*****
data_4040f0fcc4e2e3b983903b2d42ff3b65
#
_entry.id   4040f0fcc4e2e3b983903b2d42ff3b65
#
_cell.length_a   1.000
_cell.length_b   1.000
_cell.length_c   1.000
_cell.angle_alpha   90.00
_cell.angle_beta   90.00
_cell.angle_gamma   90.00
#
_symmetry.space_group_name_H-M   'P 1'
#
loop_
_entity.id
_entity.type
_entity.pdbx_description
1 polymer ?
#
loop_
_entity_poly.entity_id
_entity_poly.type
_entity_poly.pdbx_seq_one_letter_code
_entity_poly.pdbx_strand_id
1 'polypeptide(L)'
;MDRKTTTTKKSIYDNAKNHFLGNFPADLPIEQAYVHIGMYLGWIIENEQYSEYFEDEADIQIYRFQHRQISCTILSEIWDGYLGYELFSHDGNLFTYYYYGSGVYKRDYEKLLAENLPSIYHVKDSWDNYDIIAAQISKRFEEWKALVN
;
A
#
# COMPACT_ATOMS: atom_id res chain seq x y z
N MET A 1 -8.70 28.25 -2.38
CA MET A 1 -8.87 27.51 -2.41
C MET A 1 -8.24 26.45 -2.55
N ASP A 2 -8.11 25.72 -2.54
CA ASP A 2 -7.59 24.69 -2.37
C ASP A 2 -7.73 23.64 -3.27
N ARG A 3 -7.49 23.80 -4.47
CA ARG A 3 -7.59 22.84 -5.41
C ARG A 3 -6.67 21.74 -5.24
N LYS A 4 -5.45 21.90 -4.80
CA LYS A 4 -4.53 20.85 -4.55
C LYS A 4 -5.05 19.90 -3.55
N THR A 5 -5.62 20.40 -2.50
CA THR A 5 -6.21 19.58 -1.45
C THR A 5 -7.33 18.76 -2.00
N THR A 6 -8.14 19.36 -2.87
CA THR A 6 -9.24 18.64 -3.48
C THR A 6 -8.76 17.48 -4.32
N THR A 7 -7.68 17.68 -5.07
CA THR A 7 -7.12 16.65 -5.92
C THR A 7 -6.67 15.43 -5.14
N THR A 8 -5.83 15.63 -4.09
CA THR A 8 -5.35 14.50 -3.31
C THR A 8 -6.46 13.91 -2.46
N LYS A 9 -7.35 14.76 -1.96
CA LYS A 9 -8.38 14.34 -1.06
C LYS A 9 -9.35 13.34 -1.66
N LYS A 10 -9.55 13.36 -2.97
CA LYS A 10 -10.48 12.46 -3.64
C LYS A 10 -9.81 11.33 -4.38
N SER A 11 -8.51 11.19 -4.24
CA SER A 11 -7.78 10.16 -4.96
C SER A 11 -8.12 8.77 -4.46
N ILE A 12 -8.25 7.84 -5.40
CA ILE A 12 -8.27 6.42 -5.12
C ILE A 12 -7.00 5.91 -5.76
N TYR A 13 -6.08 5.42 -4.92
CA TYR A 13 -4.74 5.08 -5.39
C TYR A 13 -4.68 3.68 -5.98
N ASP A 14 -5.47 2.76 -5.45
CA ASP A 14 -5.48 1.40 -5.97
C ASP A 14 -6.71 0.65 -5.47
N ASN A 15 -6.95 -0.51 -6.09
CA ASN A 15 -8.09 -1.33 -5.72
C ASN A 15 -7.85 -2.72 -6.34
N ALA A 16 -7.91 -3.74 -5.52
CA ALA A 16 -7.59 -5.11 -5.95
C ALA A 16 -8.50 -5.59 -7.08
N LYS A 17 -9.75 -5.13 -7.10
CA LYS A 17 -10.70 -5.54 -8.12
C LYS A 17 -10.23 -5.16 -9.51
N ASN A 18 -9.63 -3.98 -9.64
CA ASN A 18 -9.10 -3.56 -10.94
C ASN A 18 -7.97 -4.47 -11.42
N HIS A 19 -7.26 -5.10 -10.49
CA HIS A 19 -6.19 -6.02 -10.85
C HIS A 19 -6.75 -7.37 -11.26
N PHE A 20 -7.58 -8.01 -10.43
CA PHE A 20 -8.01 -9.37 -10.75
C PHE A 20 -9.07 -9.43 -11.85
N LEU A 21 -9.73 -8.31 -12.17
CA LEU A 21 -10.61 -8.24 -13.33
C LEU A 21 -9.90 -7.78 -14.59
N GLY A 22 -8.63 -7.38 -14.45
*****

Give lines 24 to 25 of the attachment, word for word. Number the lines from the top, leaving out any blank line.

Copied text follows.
_entity_poly.pdbx_strand_id
1 'polypeptide(L)'